Deadly Bacteria Lurk in Deepwater Horizon Tar Balls

Bird footprints and a Deepwater Horizon tarball.
Bird footprints over tarball, taken on 19 Aug 2010, Mississippi Sound (Petit Bois Island). (Image credit: Neal Parry, Regional Coordinator – Gulf of Mexico & Caribbean, Marine Debris Program, Office of Response and Restoration, National Ocean Service)

Nearly two years after the Deepwater Horizon disaster gushed millions of barrels of oil into the Gulf of Mexico, tar balls from the spill still turn up on Alabama's shores after storms. Now, one researcher is recommending that people steer clear of these tar balls after studies find them chock-full of potentially deadly bacteria.

In research published online November 2011 in the journal EcoHealth, Auburn University microbiologist Cova Arias and colleagues discovered that Deepwater Horizon tar balls found months after the spill contained high levels of bacteria, including 10 times the level of Vibrio vulnificus as found in the surrounding sand, a finding first reported by the Associated Press. V. vulnificus is the leading cause of seafood-borne disease fatalities nationwide, and it has a fatality rate of 20 to 30 percent when it infects skin wounds.

"We don't know what the real risk is at this point," Arias told LiveScience. But to be safe, beachgoers should avoid handling the tar balls, she said.

About 4.9 million barrels of oil, or 205 million gallons, spilled from a riser pipe in the seafloor after the Deepwater Horizon rig exploded and sank in late April 2010. Some of that oil persists in the Gulf in the form of tar balls. [Deepwater Horizon: Images of the Impact]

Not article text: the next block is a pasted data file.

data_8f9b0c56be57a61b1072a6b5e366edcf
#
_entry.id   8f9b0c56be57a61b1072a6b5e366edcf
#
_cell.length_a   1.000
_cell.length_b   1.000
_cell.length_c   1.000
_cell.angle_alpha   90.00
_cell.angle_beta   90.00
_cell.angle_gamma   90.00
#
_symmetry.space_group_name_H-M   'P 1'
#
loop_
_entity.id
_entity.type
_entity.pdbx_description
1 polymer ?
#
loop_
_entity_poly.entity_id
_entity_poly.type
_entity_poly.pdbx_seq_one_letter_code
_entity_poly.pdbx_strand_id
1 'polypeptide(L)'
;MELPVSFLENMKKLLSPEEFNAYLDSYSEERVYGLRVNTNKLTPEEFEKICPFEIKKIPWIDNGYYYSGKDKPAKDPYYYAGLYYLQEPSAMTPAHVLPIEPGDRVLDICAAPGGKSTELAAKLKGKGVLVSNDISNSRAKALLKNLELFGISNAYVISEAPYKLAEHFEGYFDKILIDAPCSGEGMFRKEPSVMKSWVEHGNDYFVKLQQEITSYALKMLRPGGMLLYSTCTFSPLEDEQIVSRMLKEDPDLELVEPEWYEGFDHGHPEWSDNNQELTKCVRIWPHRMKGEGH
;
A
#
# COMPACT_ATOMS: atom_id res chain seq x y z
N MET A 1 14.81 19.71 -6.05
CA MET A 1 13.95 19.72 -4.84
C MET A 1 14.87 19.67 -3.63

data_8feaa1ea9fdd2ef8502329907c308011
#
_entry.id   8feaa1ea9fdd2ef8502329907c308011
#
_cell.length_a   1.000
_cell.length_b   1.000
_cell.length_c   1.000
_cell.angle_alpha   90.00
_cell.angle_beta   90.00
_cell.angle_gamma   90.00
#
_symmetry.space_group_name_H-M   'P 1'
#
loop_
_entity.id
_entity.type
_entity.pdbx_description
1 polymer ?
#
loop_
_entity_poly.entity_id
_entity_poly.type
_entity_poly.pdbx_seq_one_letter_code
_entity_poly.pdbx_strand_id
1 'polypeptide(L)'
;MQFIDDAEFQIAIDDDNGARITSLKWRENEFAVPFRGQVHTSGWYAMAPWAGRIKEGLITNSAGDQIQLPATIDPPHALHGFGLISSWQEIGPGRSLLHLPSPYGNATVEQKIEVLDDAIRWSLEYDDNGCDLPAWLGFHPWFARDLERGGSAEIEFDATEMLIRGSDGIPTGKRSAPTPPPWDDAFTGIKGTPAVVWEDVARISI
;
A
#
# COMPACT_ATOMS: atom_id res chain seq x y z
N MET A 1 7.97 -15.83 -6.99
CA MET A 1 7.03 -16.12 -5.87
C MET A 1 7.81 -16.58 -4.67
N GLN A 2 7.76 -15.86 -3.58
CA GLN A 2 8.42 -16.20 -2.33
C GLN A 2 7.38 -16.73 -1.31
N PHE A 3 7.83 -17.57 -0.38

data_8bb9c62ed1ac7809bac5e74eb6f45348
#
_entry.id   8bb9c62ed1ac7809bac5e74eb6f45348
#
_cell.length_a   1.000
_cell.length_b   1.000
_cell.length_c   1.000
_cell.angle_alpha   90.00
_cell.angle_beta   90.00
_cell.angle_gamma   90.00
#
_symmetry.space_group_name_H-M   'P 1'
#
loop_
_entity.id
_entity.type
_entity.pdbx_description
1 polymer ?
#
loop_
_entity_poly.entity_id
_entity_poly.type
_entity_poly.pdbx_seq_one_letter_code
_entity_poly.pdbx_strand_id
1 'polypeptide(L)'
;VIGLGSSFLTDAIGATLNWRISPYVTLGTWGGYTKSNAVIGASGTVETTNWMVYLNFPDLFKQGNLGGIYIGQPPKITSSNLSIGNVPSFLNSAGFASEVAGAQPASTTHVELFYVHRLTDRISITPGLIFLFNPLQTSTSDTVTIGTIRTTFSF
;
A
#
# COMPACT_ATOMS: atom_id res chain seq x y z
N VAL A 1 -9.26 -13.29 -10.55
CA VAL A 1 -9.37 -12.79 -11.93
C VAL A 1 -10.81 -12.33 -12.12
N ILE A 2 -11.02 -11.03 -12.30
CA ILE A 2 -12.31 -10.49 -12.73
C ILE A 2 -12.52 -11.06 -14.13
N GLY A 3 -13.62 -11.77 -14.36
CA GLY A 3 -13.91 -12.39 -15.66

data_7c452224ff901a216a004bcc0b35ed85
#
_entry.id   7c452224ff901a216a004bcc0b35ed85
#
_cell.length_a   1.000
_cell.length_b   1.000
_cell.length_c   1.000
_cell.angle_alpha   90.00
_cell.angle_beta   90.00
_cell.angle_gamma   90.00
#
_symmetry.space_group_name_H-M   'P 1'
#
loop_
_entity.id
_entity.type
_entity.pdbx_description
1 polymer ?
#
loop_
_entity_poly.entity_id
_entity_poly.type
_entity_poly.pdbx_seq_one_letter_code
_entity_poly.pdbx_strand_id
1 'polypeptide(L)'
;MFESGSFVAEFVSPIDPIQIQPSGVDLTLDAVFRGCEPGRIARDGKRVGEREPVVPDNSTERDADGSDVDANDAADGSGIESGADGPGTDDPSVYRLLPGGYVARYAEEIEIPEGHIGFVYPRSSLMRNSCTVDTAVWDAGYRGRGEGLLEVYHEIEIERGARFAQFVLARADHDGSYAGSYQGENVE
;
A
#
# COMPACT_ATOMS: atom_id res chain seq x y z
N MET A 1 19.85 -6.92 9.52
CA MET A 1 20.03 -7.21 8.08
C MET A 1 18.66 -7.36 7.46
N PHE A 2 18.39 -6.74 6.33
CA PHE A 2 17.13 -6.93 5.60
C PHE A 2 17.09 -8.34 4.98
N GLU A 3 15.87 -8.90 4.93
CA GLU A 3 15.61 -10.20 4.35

Arias and her colleagues collected tar balls from beaches in Alabama and Mississippi from July through October 2010, shortly after the spill was capped. They found between 20 and 40 tar balls per about every 11 square feet (1 square meter), with each tar ball about 1.2 inches (3 centimeters) across. The team also collected sand and water samples.

Analyses of these samples showed a surprisingly high number of total bacteria in the tar balls — between 5.1 million and 8.3 million colony-forming units per gram, much higher than in sand or seawater. Most alarmingly, V. vulnificus numbers in tar balls were 10 times that in nearby sand and 100 times higher than numbers in seawater samples.

The finding was surprising, Arias said, though it makes sense that bacteria would thrive in carbon-rich tar balls. It's likely the V. vulnificus live off the byproducts of other carbon-eating bacteria in these oily chunks, she said.

Arias is now trying to secure funding to take a closer look at tar balls along the entire Gulf Coast in the summer, when V. vulnificus thrives. At the very least, she plans to continue sampling part of the coast this summer in order to monitor the situation and to find out if newly washed-up tar balls hold similar amounts of bacteria. In the meantime, beachgoers should stay away from tar balls, she said, especially people who have compromised immune systems or open wounds.

"If you happen to touch a tar ball, just wash your hands and try to avoid contact," Arias said.

You can follow LiveScience senior writer Stephanie Pappas on Twitter @sipappas. Follow LiveScience for the latest in science news and discoveries on Twitter @livescience and on Facebook.

Stephanie Pappas
Live Science Contributor

Stephanie Pappas is a contributing writer for Live Science, covering topics ranging from geoscience to archaeology to the human brain and behavior. She was previously a senior writer for Live Science but is now a freelancer based in Denver, Colorado, and regularly contributes to Scientific American and The Monitor, the monthly magazine of the American Psychological Association. Stephanie received a bachelor's degree in psychology from the University of South Carolina and a graduate certificate in science communication from the University of California, Santa Cruz.